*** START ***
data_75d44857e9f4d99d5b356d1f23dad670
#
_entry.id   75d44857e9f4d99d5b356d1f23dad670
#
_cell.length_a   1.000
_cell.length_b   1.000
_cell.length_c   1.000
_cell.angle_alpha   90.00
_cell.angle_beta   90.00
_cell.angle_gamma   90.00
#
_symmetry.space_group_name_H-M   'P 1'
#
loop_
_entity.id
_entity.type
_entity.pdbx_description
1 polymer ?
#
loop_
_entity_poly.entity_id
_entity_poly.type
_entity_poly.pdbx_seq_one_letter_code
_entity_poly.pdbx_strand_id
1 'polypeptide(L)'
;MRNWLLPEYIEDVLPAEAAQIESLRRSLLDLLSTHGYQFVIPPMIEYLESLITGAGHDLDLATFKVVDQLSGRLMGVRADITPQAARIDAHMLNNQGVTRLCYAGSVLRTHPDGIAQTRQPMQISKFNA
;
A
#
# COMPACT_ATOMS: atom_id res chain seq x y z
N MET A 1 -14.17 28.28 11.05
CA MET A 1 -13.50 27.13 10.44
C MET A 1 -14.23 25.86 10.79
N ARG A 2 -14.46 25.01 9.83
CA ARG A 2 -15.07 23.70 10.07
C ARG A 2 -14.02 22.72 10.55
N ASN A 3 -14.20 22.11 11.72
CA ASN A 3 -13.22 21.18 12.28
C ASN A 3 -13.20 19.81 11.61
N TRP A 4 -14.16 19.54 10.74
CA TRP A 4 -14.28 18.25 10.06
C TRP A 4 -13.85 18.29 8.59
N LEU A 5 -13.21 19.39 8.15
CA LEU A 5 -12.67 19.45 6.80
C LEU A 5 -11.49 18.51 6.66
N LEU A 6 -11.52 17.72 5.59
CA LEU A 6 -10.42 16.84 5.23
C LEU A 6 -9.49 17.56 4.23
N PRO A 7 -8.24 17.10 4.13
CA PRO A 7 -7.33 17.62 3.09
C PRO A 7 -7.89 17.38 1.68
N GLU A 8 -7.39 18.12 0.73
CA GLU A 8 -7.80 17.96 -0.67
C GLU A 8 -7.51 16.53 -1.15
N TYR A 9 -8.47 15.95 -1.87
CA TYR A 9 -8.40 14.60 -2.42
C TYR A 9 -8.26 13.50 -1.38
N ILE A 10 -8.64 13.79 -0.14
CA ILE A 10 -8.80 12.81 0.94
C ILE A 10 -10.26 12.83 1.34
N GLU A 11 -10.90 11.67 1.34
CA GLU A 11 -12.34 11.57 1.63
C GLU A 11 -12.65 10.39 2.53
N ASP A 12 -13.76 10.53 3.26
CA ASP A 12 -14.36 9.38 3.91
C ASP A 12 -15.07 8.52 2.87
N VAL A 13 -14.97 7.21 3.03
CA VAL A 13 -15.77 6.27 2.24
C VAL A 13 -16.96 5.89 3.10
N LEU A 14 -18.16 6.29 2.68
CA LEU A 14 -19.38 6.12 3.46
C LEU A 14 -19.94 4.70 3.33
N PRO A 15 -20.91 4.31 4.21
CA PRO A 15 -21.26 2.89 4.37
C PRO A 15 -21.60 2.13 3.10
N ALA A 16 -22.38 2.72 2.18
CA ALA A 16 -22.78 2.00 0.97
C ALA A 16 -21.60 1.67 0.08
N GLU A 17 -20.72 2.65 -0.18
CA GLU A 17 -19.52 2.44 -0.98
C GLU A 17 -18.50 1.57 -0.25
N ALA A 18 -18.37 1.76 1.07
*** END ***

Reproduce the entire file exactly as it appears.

data_75d44857e9f4d99d5b356d1f23dad670
#
_entry.id   75d44857e9f4d99d5b356d1f23dad670
#
_cell.length_a   1.000
_cell.length_b   1.000
_cell.length_c   1.000
_cell.angle_alpha   90.00
_cell.angle_beta   90.00
_cell.angle_gamma   90.00
#
_symmetry.space_group_name_H-M   'P 1'
#
loop_
_entity.id
_entity.type
_entity.pdbx_description
1 polymer ?
#
loop_
_entity_poly.entity_id
_entity_poly.type
_entity_poly.pdbx_seq_one_letter_code
_entity_poly.pdbx_strand_id
1 'polypeptide(L)'
;MRNWLLPEYIEDVLPAEAAQIESLRRSLLDLLSTHGYQFVIPPMIEYLESLITGAGHDLDLATFKVVDQLSGRLMGVRADITPQAARIDAHMLNNQGVTRLCYAGSVLRTHPDGIAQTRQPMQISKFNA
;
A
#
# COMPACT_ATOMS: atom_id res chain seq x y z
N MET A 1 -14.17 28.28 11.05
CA MET A 1 -13.50 27.13 10.44
C MET A 1 -14.23 25.86 10.79
N ARG A 2 -14.46 25.01 9.83
CA ARG A 2 -15.07 23.70 10.07
C ARG A 2 -14.02 22.72 10.55
N ASN A 3 -14.20 22.11 11.72
CA ASN A 3 -13.22 21.18 12.28
C ASN A 3 -13.20 19.81 11.61
N TRP A 4 -14.16 19.54 10.74
CA TRP A 4 -14.28 18.25 10.06
C TRP A 4 -13.85 18.29 8.59
N LEU A 5 -13.21 19.39 8.15
CA LEU A 5 -12.67 19.45 6.80
C LEU A 5 -11.49 18.51 6.66
N LEU A 6 -11.52 17.72 5.59
CA LEU A 6 -10.42 16.84 5.23
C LEU A 6 -9.49 17.56 4.23
N PRO A 7 -8.24 17.10 4.13
CA PRO A 7 -7.33 17.62 3.09
C PRO A 7 -7.89 17.38 1.68
N GLU A 8 -7.39 18.12 0.73
CA GLU A 8 -7.80 17.96 -0.67
C GLU A 8 -7.51 16.53 -1.15
N TYR A 9 -8.47 15.95 -1.87
CA TYR A 9 -8.40 14.60 -2.42
C TYR A 9 -8.26 13.50 -1.38
N ILE A 10 -8.64 13.79 -0.14
CA ILE A 10 -8.80 12.81 0.94
C ILE A 10 -10.26 12.83 1.34
N GLU A 11 -10.90 11.67 1.34
CA GLU A 11 -12.34 11.57 1.63
C GLU A 11 -12.65 10.39 2.53
N ASP A 12 -13.76 10.53 3.26
CA ASP A 12 -14.36 9.38 3.91
C ASP A 12 -15.07 8.52 2.87
N VAL A 13 -14.97 7.21 3.03
CA VAL A 13 -15.77 6.27 2.24
C VAL A 13 -16.96 5.89 3.10
N LEU A 14 -18.16 6.29 2.68
CA LEU A 14 -19.38 6.12 3.46
C LEU A 14 -19.94 4.70 3.33
N PRO A 15 -20.91 4.31 4.21
CA PRO A 15 -21.26 2.89 4.37
C PRO A 15 -21.60 2.13 3.10
N ALA A 16 -22.38 2.72 2.18
CA ALA A 16 -22.78 2.00 0.97
C ALA A 16 -21.60 1.67 0.08
N GLU A 17 -20.72 2.65 -0.18
CA GLU A 17 -19.52 2.44 -0.98
C GLU A 17 -18.50 1.57 -0.25
N ALA A 18 -18.37 1.76 1.07